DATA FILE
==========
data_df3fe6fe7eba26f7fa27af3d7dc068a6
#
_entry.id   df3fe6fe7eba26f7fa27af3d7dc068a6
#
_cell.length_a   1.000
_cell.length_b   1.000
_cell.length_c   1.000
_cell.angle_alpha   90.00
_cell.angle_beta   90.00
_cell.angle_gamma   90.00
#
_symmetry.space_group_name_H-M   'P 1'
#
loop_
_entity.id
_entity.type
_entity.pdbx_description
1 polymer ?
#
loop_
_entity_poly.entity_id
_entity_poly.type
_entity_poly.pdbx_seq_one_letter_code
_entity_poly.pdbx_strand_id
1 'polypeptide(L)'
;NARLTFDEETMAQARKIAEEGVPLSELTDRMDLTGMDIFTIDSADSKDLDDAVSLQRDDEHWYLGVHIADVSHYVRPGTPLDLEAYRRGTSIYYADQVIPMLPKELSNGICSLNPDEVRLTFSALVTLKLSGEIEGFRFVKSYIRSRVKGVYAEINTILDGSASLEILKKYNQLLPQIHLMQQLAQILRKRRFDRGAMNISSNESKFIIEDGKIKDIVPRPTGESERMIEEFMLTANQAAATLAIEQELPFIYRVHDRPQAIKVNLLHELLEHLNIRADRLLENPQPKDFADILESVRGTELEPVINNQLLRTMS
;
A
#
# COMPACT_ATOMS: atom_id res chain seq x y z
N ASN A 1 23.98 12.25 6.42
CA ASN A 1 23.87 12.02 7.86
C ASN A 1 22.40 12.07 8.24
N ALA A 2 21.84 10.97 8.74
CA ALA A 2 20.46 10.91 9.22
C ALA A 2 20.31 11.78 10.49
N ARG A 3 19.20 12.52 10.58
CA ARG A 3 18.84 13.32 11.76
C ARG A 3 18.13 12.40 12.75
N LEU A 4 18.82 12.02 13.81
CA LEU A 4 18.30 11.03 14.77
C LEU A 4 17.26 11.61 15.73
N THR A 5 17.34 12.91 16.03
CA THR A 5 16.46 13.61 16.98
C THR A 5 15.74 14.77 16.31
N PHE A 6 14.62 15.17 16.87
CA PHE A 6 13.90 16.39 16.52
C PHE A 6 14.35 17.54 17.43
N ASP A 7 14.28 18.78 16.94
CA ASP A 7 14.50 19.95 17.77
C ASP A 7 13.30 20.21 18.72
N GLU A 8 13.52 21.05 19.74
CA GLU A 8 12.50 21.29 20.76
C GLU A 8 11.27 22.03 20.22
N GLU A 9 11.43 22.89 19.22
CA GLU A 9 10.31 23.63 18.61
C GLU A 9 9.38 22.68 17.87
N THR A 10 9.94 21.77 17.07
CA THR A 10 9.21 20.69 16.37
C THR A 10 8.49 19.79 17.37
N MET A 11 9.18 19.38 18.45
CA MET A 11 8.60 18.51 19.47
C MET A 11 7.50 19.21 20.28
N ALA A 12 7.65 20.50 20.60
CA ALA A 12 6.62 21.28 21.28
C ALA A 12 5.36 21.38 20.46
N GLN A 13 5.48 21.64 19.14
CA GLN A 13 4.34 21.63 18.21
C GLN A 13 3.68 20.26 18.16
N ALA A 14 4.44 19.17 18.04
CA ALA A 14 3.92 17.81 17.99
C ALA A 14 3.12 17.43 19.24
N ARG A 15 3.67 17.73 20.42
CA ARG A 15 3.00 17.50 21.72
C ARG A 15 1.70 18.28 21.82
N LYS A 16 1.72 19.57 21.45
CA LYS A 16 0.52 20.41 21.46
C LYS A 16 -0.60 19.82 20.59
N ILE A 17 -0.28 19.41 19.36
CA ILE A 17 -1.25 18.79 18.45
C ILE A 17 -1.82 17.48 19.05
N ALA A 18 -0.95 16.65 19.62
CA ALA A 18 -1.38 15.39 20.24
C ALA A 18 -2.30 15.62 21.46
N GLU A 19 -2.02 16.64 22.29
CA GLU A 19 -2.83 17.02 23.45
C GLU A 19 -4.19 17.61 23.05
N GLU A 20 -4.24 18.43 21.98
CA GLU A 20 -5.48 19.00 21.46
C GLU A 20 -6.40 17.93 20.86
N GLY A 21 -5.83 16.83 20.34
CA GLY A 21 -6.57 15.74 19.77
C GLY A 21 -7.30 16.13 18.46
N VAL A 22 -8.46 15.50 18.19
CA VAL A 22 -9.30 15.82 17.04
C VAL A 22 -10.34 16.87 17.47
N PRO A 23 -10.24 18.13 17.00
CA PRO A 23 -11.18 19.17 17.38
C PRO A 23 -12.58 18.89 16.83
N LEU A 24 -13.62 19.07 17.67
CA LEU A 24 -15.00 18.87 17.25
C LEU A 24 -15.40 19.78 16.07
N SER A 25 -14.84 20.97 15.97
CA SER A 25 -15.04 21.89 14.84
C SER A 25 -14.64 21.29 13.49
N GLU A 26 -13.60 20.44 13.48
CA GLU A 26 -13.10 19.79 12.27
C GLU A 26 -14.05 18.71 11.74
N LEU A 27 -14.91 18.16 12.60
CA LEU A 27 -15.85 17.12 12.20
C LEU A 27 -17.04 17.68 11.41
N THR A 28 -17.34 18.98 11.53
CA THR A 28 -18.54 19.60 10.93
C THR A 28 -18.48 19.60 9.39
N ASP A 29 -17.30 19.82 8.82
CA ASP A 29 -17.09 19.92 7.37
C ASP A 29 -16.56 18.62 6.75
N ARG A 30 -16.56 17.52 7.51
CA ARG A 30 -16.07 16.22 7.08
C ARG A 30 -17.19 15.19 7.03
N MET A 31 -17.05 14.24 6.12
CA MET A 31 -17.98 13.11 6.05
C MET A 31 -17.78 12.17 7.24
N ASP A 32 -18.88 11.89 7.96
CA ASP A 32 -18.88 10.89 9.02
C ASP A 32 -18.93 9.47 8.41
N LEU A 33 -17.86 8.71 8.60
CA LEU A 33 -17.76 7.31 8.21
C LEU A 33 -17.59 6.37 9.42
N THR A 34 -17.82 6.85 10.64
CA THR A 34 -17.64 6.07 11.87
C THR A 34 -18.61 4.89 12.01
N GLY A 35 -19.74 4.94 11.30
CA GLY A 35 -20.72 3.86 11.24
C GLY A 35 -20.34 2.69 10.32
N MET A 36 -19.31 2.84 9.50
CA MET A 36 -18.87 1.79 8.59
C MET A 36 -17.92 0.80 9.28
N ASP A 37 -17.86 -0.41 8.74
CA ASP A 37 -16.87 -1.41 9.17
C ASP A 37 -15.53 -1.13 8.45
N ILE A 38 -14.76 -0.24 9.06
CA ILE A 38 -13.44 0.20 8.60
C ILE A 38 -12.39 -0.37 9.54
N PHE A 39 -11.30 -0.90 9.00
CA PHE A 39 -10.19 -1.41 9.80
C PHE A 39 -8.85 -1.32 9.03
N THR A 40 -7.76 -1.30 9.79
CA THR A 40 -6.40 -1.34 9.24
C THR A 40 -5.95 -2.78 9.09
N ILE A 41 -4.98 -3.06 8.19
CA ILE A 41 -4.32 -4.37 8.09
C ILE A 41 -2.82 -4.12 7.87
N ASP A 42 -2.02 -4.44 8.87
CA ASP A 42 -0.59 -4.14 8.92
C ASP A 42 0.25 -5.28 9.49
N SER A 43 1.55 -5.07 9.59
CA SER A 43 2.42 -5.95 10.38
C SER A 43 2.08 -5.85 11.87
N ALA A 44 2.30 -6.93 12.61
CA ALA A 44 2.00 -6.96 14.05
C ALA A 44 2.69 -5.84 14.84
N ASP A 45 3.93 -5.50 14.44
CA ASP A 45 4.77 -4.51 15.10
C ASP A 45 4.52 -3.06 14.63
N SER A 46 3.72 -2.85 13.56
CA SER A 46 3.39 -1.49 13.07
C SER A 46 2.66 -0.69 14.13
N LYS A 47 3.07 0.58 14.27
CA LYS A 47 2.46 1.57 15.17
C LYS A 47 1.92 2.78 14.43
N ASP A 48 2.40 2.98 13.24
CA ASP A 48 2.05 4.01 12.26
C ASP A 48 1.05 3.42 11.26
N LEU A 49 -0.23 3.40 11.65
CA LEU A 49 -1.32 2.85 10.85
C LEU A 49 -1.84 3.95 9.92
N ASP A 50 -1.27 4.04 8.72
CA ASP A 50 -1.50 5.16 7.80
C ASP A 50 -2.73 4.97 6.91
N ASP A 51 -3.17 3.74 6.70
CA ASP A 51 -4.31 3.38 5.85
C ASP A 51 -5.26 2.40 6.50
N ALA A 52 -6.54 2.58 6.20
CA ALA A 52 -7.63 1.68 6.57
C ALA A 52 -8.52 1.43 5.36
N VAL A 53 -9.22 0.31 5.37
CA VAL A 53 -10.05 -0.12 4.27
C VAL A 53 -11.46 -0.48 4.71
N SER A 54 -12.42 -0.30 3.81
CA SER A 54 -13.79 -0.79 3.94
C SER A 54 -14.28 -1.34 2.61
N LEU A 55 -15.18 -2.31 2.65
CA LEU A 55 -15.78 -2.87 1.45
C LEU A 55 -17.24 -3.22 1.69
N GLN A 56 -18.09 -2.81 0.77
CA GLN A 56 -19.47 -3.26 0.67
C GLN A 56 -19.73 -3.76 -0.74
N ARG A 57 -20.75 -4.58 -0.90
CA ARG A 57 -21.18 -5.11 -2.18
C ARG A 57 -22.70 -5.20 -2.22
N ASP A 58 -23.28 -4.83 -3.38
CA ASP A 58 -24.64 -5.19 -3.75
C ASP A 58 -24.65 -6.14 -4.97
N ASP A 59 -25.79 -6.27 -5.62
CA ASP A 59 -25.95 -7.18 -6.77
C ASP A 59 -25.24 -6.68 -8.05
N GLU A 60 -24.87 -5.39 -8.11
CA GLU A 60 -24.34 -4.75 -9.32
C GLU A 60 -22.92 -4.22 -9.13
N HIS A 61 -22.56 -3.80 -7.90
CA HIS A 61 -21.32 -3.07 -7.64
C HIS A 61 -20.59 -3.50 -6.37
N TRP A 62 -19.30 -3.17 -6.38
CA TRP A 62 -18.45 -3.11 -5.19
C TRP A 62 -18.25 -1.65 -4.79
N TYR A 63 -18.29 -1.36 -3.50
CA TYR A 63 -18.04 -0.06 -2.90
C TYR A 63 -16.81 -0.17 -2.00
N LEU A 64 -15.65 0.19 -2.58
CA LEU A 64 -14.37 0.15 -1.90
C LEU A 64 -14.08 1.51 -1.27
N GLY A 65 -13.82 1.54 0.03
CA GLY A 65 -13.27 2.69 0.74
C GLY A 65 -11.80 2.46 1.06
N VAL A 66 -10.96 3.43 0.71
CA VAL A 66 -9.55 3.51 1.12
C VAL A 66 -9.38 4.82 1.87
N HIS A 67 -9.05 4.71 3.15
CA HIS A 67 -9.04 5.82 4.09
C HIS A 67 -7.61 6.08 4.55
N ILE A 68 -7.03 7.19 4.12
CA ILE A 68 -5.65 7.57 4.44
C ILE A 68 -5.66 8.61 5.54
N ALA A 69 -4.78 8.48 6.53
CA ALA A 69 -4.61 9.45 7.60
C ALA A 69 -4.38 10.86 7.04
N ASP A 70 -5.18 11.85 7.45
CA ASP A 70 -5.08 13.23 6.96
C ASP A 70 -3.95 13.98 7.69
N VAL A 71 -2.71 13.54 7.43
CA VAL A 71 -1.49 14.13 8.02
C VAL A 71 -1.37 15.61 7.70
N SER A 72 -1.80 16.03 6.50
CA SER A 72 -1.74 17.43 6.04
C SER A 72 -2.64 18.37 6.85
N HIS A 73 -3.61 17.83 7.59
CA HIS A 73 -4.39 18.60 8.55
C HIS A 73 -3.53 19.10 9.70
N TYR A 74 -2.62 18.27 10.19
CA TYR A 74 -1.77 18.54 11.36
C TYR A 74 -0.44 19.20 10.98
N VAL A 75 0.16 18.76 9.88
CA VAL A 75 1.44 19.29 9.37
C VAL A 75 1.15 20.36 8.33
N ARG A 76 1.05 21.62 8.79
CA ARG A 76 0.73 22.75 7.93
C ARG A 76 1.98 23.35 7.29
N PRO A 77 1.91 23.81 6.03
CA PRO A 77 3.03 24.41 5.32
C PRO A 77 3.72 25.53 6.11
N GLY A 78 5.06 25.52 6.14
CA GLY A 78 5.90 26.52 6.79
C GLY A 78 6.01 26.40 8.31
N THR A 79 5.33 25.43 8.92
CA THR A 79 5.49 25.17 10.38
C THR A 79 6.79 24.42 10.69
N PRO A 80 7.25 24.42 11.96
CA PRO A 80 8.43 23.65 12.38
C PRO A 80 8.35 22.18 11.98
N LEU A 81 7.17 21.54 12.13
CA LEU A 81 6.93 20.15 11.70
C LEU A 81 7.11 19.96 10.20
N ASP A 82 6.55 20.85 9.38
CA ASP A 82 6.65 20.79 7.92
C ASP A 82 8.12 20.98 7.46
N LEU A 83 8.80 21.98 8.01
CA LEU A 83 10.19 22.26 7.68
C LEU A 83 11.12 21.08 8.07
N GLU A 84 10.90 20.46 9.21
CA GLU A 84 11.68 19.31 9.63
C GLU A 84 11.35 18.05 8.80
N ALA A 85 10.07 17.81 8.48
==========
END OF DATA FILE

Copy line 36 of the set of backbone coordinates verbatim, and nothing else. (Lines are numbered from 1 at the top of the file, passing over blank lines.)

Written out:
C ALA A 2 20.31 11.78 10.49